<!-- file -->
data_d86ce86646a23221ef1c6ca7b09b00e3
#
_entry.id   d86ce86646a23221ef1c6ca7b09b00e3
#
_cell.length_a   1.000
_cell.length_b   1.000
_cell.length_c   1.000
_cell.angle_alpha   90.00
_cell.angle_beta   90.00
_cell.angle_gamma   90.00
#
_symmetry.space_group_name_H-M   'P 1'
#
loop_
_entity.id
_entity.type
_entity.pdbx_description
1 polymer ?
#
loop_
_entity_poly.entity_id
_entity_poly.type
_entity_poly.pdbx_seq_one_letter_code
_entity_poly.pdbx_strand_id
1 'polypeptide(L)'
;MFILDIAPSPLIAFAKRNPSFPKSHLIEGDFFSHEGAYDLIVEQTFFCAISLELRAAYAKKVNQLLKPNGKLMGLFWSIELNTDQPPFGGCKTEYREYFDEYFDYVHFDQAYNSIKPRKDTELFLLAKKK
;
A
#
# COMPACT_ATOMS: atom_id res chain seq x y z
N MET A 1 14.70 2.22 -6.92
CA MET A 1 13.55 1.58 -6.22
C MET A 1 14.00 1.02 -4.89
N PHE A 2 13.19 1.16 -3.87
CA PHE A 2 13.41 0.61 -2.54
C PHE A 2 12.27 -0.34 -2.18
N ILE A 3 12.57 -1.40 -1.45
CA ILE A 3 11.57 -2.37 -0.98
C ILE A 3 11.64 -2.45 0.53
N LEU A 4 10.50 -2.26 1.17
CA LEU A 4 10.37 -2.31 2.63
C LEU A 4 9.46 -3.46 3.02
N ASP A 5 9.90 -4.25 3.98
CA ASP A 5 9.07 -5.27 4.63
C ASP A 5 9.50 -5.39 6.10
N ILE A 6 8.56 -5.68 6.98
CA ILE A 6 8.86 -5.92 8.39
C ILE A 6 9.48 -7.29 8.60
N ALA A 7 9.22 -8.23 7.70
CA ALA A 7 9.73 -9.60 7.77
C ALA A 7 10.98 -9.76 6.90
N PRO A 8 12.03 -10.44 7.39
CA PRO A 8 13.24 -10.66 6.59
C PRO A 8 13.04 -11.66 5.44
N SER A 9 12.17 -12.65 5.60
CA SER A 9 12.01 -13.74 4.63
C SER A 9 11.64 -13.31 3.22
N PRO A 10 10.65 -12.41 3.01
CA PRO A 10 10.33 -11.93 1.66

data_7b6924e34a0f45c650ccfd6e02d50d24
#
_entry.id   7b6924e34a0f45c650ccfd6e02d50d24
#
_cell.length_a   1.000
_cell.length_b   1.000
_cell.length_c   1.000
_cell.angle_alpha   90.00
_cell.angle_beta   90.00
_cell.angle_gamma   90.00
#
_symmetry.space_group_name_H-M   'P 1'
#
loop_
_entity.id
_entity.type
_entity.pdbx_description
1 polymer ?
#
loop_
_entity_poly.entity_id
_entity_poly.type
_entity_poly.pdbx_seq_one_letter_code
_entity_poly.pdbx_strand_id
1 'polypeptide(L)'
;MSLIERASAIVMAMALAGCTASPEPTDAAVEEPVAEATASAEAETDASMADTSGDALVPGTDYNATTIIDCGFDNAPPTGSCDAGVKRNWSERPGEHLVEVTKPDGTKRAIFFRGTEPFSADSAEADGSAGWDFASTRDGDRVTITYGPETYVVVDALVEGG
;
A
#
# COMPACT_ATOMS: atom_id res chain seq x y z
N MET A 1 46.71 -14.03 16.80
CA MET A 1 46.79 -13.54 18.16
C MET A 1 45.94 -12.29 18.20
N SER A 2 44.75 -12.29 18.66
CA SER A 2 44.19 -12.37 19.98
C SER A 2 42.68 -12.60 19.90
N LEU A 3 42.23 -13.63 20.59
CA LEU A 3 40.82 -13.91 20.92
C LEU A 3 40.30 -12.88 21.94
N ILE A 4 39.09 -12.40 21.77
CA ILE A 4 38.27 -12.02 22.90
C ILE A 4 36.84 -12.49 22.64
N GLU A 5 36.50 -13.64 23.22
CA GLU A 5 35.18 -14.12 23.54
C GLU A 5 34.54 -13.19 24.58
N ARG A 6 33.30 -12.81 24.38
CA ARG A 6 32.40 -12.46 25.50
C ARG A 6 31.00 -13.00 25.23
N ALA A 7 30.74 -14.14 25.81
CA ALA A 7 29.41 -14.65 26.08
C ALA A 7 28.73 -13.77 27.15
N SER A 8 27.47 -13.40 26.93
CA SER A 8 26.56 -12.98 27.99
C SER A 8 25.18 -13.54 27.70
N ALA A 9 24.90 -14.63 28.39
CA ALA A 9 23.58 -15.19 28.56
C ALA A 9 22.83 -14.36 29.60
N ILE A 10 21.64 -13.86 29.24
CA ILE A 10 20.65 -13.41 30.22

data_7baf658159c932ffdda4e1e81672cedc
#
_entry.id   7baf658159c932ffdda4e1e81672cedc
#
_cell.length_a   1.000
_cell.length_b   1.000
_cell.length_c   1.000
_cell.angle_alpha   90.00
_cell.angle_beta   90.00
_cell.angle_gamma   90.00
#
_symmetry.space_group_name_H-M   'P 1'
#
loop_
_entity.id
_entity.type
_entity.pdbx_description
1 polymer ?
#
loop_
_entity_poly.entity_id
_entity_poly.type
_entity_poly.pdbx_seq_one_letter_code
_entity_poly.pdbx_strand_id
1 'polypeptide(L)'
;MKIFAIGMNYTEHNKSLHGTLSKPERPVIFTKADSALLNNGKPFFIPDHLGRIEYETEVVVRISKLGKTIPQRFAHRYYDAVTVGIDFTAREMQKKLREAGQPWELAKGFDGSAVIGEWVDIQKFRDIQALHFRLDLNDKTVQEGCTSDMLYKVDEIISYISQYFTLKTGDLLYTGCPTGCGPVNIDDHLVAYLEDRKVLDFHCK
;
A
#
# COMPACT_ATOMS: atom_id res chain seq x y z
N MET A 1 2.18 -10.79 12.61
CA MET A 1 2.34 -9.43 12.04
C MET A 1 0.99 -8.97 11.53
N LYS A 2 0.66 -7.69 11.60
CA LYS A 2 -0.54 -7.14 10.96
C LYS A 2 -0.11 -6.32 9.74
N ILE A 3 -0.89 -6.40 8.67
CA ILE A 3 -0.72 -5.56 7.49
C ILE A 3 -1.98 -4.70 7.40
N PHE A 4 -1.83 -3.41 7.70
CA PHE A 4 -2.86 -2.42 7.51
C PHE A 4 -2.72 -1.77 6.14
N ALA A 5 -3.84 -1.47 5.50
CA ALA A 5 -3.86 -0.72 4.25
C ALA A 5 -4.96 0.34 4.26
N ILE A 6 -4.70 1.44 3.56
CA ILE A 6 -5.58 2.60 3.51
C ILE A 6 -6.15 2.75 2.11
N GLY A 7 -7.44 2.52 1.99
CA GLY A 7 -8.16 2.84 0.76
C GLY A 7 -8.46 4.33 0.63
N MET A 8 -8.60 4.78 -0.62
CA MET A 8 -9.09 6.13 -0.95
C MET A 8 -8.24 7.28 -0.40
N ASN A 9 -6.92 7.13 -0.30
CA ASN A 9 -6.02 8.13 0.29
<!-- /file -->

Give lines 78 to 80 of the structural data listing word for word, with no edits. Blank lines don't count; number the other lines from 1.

#
loop_
_entity_poly.entity_id